Out with 2013, bring on 2014. A few select goals I have in mind:

  • Launch a project which can simultaneously serve as a useful tool for communicating difficult ideas and as a way to demonstrate publicly some of what I know about software, UI and complexity. More on this to come.
  • Level up at work -- I'm moving back into a team lead role, which requires a different focus than I've had recently. So I will need to consciously make some changes to succeed there.
  • Blog more than once, eh?

After many years of relative quiet in public (mostly existing as a twitter feed), I would like to plan for 2014's underlying nature to be this:

  • Enough reading, enough preparation, enough mulling. Do.
  • To borrow from Teddy Roosevelt, Do what you can, where you are, with what you have. Instead of thinking about what would be possible to do, under better conditions than these, possibly ideal conditions (what would even be ideal conditions, really, let's mull that over a bit) and with a better set of tools..how would one measure which tools are the best ones, hm, that's a chinstroker, and so on, and so on.
  • Real artists ship. - Steve Jobs

A Tale of Two 2012s

Around the middle of November, this was how I was feeling about the year—


Ever said this, exasperatedly? "It's the twenty-first century!" "It's 2012!"

These are the things that people I know say when faced with a problem that seems like it should have been solved long ago.

  • Like the fact that the majority of cabs still only take cash and not credit cards. (Seriously. Is it 1989?)
  • Like any company or government agency which requires you to fax something to them.

Or, more soberly:

  • Discovering people who think that people of different races shouldn't marry.
  • Discovering people who think women should stay out of the workforce.
  • Hearing that women shouldn't be able to vote, or be allowed to wear pants to important functions.

So it's usually said with a negative affect.

Why aren't we further along than this? <negative>It's 2012</negative>.

But there was just an election. And some things which have seemed overdue (or downright futuristic) have actually begun to happen.

  • Marijuana legalization was passed in Colorado and Washington. While I don't partake myself, I appreciate this move as possibly the beginning of a rational climb-down from the endlessly expensive/ineffective/violence-soaked War on Some Drugs.

  • 18 women were elected to the US Senate (including the first disabled woman, first openly lesbian woman, first Asian-American woman..), bringing the number serving to 20.

  • Marriage was legalized for gay couples by voters in Maine & Maryland & Washington, and Minnesota voters declined to pass an anti-gay amendment.

  • Not to mention the first-ever black President earned re-election, by a pretty significant margin.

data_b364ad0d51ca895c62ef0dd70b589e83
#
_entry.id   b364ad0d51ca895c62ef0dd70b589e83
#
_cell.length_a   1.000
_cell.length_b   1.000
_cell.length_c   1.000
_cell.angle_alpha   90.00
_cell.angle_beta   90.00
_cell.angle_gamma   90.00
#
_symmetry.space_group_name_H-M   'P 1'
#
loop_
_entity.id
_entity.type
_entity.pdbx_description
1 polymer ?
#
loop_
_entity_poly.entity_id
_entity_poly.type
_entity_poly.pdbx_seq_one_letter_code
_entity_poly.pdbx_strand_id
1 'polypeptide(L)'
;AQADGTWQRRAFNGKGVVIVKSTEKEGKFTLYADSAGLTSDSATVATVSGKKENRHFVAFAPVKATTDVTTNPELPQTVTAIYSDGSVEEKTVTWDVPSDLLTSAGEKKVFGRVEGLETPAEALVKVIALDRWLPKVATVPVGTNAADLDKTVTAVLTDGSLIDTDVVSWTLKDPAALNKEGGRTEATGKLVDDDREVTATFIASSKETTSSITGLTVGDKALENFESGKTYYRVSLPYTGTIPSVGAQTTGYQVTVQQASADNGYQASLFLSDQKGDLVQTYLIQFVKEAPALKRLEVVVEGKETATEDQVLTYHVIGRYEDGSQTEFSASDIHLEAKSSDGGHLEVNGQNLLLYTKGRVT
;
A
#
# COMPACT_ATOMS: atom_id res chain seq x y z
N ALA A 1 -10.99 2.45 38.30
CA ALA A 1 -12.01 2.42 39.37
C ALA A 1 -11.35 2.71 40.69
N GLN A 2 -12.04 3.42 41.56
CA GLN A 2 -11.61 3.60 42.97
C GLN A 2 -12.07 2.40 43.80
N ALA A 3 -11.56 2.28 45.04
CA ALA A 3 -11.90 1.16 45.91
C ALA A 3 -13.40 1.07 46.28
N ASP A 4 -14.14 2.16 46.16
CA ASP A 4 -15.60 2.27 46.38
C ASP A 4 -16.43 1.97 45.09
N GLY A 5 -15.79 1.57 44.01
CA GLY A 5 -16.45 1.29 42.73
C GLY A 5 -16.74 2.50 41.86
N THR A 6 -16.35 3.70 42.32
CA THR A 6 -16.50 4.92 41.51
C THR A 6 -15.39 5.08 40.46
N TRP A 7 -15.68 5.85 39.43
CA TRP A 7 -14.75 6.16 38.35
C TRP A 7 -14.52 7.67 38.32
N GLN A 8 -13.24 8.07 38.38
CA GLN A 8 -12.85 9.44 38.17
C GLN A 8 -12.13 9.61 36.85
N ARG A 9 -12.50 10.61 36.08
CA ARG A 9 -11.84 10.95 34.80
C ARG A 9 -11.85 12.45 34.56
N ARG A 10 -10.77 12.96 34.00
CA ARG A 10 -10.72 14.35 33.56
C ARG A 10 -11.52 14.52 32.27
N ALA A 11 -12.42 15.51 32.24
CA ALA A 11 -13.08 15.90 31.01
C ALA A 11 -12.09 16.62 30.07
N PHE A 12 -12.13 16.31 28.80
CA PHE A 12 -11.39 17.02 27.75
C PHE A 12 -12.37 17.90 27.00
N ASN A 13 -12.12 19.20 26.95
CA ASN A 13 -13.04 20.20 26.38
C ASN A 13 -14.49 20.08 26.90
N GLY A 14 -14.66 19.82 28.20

Look at that, gentle sentients.

<positive>It's 2012.</positive>


Then of course on December 14 there was the Newtown slaughter.

Not that there isn't always some horrible news out there if you look for it. But this one obviously stood out as both extra-horrible and potentially-preventable at the same time.

In its wake, I have been left philosophizing and analyzing and theorizing to myself even more than usual, and contemplating to the point of great distraction both the powerful inertia of everyday life and the sudden randomness of some fates.

I don't have an essay in me right now about how I tie all this together in my mind; instead I'll try to sum up one piece of it—


I read a lot of Isaac Asimov stories and essays when I was young. And he argued well for his outlook on humanity and the future, which has been labeled 'Humanist' or 'Secular Humanist'. Here's one summation from him I found:

As indicated by our very name, we humanists celebrate humanity, want humanity to survive, and recognize that if humanity does survive, it will be by its own efforts.

Never can we sit back and wait for miracles to save us. Miracles don't happen.

Sweat happens. Effort happens. Thought happens.

And it is up to us humanists to help—to expend our sweat, our effort and our thought. Then there will be hope for the world.

And since I—who am not on the front lines of any of today's conflicts—despair sometimes at the intractability of the problems we face and at our intransigence as a species in addressing all but the shortest-term issues, I find it helpful and important to look to those like Asimov and Carl Sagan—who saw far and were confronted very directly with obstacles and resistance—and remember that they could bring themselves to continue to put forth effort in the name of Humanity, day after day. Somehow.

Their example is useful when I feel defeated, as I have by Newtown and other events.

As a valediction for 2012 and an epigraph for 2013, I nominate this somewhat recent musical mashup of clips from Carl Sagan's Cosmos, with a special emphasis on this part of the chorus:

The sky calls to us
If we do not destroy ourselves
We will one day
Venture to the stars


If we do not destroy ourselves... by giving guns to as many people as possible and inviting ever more accidental gunshot deaths into our lives (even if you dubiously exclude the supposedly-deterrable intentional ones).

If we do not destroy ourselves... by biasing all our planning for the short term and leaving any real progress on longer-term threats (like a warmer planet) for much, much later.

If we do not destroy ourselves... we will one day venture to the stars.

Let us not destroy ourselves.

Happy 2013.

Election 2012 News Sources

Just as a historical note, in this era I find the most interesting/useful sites for keeping up on basic day-to-day election news to be the following:

And a Twitter list which follows these accounts:

I followed these accounts because they gave me a good balance between informative/timely on the one hand and not a bloody firehose of updates on the other. (That's why @barackobama was not included - too chatty.)